Canadian author Beeching, in his debut, offers essays and short stories that comment on humanity’s faults and inequities.
This collection, Beeching states in his introduction, was created partially in response to the Arab Spring uprisings of 2011. Although the book does not quite cohere, it does provide an impressive array of ideas and vignettes touching on mythology, art, history and pop culture. Many pieces are arch observations of an absurd, modern world, in which the rich and powerful prey upon the poor and disadvantaged in a society of mindless consumerism. In “Moral Clarity,” a U.S. court convicts a young Latin-American drug kingpin, ignoring his cultural-relativism defense and the fact that the prosecutor once proudly ran drugs for Reagan-era covert military ops. An essay about the late Thomas Kinkade defends the polarizing painter by invoking criticism of modern art, while “Phoenician Traders” depicts the complex relationship between a successful Lebanese Christian war refugee and a less-prosperous Muslim in New York City. “Easter Mass” depicts a reverent ritual ripped apart by a bombing as fleeing terrorists exult that they have slain the “infidels.” A recurring narrative highlights the ongoing family dramas and global concerns of a Berlin-born Canadian named Michael, an apparent stand-in for the author. There are occasional missteps, as when Beeching uses O. Henry–style surprise endings in his short stories, with mixed success. Overall, however, this collection displays a clever, erudite mind reflecting thoughtfully on the world’s foibles.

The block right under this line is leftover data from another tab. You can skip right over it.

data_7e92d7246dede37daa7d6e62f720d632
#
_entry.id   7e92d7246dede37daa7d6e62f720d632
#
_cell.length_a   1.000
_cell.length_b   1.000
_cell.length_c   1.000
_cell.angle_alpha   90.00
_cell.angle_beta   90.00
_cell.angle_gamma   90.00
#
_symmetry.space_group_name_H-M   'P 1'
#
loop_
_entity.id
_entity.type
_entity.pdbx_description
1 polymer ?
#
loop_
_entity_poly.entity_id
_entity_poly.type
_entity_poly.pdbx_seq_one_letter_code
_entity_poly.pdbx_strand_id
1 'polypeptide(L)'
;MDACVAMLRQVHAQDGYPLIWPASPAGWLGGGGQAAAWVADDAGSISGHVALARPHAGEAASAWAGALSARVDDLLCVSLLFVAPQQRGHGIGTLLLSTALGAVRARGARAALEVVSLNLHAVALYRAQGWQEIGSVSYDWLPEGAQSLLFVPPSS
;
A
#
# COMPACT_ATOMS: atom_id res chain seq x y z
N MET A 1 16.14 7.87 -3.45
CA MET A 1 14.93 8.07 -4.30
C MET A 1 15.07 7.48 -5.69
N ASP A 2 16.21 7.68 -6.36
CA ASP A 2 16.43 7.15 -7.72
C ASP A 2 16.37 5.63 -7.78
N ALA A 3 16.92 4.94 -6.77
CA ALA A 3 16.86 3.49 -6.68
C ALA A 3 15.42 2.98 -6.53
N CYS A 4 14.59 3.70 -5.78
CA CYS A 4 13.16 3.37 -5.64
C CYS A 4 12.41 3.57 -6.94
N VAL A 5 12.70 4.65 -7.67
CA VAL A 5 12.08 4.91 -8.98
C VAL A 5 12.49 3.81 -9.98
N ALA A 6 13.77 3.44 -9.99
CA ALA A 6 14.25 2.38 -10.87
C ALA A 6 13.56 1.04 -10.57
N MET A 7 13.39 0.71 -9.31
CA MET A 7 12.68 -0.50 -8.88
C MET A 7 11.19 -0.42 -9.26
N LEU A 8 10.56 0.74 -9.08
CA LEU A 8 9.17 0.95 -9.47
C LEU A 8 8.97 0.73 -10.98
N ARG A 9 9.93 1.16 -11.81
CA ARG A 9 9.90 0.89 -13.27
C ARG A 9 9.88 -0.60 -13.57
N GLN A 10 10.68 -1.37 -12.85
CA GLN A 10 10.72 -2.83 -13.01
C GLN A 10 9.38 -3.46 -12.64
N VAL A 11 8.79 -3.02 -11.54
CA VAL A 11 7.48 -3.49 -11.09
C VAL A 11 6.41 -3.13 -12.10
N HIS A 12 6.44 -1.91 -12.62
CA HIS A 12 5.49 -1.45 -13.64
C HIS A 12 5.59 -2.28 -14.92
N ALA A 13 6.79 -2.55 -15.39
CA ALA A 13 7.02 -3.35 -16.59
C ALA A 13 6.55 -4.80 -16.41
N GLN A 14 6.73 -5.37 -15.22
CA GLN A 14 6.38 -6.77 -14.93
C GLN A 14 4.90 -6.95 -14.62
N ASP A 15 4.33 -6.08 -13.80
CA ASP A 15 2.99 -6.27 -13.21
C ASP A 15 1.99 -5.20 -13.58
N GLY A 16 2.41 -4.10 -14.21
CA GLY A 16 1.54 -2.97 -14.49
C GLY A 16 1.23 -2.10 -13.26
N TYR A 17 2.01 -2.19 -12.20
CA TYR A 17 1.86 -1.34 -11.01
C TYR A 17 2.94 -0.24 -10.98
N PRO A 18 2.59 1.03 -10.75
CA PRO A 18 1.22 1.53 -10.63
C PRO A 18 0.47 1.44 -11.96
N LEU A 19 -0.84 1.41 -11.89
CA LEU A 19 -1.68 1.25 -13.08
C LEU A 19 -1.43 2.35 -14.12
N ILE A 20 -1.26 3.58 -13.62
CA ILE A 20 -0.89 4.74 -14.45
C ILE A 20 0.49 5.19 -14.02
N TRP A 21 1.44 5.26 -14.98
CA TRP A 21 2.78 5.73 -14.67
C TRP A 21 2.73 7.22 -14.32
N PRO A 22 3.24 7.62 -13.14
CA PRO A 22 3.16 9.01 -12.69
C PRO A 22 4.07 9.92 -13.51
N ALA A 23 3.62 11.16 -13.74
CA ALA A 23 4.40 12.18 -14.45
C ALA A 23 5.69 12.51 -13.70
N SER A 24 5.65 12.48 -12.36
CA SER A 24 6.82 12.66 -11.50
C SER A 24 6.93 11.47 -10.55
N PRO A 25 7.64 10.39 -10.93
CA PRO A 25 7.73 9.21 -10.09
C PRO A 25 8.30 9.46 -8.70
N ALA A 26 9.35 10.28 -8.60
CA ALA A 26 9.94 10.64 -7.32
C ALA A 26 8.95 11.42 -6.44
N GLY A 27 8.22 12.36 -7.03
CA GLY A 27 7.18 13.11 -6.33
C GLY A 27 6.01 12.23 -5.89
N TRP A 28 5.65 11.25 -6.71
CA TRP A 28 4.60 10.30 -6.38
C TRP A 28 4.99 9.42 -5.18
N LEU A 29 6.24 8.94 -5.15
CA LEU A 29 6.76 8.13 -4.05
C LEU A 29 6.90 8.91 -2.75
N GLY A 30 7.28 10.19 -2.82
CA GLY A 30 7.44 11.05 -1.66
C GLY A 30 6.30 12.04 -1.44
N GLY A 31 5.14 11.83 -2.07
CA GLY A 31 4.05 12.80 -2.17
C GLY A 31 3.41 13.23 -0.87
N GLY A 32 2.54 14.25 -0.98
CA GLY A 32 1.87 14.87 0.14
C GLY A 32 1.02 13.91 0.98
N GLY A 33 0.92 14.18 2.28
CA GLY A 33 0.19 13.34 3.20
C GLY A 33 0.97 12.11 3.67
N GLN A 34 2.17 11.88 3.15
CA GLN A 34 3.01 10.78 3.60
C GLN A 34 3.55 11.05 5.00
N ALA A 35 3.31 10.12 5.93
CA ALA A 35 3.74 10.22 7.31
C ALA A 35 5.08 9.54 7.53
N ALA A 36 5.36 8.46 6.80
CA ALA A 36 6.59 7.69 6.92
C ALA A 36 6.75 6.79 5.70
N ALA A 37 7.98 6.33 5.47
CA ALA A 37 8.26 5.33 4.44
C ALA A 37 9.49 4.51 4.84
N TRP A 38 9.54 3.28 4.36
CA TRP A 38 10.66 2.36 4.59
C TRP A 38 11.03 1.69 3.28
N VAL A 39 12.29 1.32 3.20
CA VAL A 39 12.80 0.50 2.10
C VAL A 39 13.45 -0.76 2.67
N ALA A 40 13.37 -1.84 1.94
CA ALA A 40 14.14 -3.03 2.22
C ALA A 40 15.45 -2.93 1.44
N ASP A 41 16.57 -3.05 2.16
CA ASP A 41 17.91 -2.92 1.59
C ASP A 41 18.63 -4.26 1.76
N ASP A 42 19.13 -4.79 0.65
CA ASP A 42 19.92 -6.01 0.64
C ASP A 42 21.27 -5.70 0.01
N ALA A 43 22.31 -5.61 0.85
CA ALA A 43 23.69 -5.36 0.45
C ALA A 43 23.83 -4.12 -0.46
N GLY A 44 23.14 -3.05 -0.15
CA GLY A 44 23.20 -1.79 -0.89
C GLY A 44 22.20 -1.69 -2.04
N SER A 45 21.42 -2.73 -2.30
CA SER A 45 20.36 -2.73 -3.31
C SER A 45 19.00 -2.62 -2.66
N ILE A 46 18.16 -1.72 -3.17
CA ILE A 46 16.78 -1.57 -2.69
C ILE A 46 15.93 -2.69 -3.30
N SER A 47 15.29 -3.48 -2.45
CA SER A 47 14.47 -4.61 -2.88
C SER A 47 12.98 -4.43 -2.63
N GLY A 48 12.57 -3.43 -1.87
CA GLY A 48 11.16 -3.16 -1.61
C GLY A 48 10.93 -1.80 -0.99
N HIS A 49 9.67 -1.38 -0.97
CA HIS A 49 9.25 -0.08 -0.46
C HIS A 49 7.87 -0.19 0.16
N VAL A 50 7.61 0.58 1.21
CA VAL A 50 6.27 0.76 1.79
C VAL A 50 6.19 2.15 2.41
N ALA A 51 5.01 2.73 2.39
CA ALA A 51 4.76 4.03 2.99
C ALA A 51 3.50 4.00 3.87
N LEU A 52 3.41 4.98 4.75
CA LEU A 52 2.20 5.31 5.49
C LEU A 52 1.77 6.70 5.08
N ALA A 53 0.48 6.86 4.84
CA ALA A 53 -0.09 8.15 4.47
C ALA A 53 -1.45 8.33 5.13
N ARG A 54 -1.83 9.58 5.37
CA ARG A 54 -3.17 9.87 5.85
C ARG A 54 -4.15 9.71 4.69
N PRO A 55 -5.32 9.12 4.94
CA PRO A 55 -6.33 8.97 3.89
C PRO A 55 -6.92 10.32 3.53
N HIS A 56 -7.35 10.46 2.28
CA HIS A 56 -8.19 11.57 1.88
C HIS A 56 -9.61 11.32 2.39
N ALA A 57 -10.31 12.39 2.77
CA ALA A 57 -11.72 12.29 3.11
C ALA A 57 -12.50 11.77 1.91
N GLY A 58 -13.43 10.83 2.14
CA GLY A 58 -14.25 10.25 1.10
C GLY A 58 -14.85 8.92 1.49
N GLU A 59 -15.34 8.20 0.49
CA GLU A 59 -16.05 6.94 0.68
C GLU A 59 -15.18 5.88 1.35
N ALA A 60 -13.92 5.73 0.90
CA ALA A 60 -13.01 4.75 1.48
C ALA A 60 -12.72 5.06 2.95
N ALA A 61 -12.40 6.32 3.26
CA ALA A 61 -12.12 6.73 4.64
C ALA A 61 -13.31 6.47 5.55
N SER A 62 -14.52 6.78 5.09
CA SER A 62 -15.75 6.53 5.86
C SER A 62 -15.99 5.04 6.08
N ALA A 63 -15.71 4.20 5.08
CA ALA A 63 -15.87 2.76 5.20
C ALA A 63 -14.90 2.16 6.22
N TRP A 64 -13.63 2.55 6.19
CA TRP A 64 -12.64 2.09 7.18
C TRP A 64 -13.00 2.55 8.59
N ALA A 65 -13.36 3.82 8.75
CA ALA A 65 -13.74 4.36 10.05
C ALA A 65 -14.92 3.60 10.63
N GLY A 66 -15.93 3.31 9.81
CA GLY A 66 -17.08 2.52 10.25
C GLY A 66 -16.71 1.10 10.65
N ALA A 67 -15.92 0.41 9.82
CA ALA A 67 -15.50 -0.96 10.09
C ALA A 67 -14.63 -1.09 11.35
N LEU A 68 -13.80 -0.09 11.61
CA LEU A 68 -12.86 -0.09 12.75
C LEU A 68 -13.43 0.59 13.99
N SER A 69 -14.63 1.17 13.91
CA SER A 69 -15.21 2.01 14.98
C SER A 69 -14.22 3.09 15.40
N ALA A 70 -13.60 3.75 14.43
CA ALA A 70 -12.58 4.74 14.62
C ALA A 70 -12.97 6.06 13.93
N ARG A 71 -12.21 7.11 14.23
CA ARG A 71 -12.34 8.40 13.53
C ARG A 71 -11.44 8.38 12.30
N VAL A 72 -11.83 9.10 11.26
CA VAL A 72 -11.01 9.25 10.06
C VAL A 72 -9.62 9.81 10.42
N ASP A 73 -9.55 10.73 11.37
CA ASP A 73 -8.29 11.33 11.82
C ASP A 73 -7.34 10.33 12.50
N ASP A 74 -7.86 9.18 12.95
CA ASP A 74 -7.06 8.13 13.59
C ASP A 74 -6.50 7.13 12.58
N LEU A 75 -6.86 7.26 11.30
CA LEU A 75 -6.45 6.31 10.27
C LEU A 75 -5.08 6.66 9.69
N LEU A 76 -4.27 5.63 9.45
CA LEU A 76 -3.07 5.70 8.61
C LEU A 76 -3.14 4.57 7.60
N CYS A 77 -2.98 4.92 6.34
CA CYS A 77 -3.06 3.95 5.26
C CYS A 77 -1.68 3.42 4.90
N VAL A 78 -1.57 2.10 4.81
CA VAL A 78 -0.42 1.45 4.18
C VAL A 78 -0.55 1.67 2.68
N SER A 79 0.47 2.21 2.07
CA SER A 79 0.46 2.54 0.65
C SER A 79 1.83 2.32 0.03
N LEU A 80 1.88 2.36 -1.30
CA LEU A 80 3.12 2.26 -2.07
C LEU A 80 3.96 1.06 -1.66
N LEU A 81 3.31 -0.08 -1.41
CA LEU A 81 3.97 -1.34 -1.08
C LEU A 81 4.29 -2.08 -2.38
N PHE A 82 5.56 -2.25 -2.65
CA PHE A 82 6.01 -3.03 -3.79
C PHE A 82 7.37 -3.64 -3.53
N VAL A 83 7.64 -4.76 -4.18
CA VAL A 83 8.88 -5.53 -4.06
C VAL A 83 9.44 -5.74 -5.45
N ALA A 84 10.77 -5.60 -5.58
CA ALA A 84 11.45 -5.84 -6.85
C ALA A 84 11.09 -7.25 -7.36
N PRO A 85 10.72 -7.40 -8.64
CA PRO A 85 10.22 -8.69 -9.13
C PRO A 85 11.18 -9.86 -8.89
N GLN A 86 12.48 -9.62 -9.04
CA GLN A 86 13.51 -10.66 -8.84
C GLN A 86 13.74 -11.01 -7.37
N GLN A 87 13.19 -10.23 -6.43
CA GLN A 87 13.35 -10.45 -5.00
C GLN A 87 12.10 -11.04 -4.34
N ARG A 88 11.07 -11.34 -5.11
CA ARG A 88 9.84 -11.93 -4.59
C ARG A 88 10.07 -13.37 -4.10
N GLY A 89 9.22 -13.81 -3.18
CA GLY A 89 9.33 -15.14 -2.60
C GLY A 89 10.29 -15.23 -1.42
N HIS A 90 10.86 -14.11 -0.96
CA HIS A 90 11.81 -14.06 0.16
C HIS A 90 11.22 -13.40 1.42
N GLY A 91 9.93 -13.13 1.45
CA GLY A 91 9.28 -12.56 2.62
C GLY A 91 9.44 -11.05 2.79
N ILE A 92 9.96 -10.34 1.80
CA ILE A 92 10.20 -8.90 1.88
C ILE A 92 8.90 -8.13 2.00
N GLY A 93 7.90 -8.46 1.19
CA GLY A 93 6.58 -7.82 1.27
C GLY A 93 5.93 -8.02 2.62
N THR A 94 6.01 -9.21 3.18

An engaging, eclectic mix of political parables and moral tales.